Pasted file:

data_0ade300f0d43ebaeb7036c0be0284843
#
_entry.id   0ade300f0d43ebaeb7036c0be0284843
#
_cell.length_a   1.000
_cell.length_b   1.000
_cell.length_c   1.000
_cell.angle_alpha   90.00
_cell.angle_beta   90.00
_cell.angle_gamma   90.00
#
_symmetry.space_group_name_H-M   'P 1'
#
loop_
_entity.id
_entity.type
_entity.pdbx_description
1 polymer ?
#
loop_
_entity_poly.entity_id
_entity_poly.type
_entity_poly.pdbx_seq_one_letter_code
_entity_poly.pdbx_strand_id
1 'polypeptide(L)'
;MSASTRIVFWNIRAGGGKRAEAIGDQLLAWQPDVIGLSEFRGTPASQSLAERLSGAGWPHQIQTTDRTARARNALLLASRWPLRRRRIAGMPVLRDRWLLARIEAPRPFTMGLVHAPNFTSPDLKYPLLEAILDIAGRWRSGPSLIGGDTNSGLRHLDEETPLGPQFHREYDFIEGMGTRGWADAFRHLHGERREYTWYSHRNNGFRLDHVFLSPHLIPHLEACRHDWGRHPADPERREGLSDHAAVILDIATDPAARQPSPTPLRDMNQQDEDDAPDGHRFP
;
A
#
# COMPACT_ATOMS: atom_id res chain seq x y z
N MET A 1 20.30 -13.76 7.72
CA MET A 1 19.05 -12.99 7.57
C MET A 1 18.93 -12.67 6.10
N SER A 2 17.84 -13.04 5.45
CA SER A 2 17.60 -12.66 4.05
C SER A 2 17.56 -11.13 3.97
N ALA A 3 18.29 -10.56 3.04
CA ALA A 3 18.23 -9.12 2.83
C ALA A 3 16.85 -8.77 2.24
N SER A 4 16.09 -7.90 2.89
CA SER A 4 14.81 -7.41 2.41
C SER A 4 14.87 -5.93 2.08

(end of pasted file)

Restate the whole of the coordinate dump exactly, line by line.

data_0ade300f0d43ebaeb7036c0be0284843
#
_entry.id   0ade300f0d43ebaeb7036c0be0284843
#
_cell.length_a   1.000
_cell.length_b   1.000
_cell.length_c   1.000
_cell.angle_alpha   90.00
_cell.angle_beta   90.00
_cell.angle_gamma   90.00
#
_symmetry.space_group_name_H-M   'P 1'
#
loop_
_entity.id
_entity.type
_entity.pdbx_description
1 polymer ?
#
loop_
_entity_poly.entity_id
_entity_poly.type
_entity_poly.pdbx_seq_one_letter_code
_entity_poly.pdbx_strand_id
1 'polypeptide(L)'
;MSASTRIVFWNIRAGGGKRAEAIGDQLLAWQPDVIGLSEFRGTPASQSLAERLSGAGWPHQIQTTDRTARARNALLLASRWPLRRRRIAGMPVLRDRWLLARIEAPRPFTMGLVHAPNFTSPDLKYPLLEAILDIAGRWRSGPSLIGGDTNSGLRHLDEETPLGPQFHREYDFIEGMGTRGWADAFRHLHGERREYTWYSHRNNGFRLDHVFLSPHLIPHLEACRHDWGRHPADPERREGLSDHAAVILDIATDPAARQPSPTPLRDMNQQDEDDAPDGHRFP
;
A
#
# COMPACT_ATOMS: atom_id res chain seq x y z
N MET A 1 20.30 -13.76 7.72
CA MET A 1 19.05 -12.99 7.57
C MET A 1 18.93 -12.67 6.10
N SER A 2 17.84 -13.04 5.45
CA SER A 2 17.60 -12.66 4.05
C SER A 2 17.56 -11.13 3.97
N ALA A 3 18.29 -10.56 3.04
CA ALA A 3 18.23 -9.12 2.83
C ALA A 3 16.85 -8.77 2.24
N SER A 4 16.09 -7.90 2.89
CA SER A 4 14.81 -7.41 2.41
C SER A 4 14.87 -5.93 2.08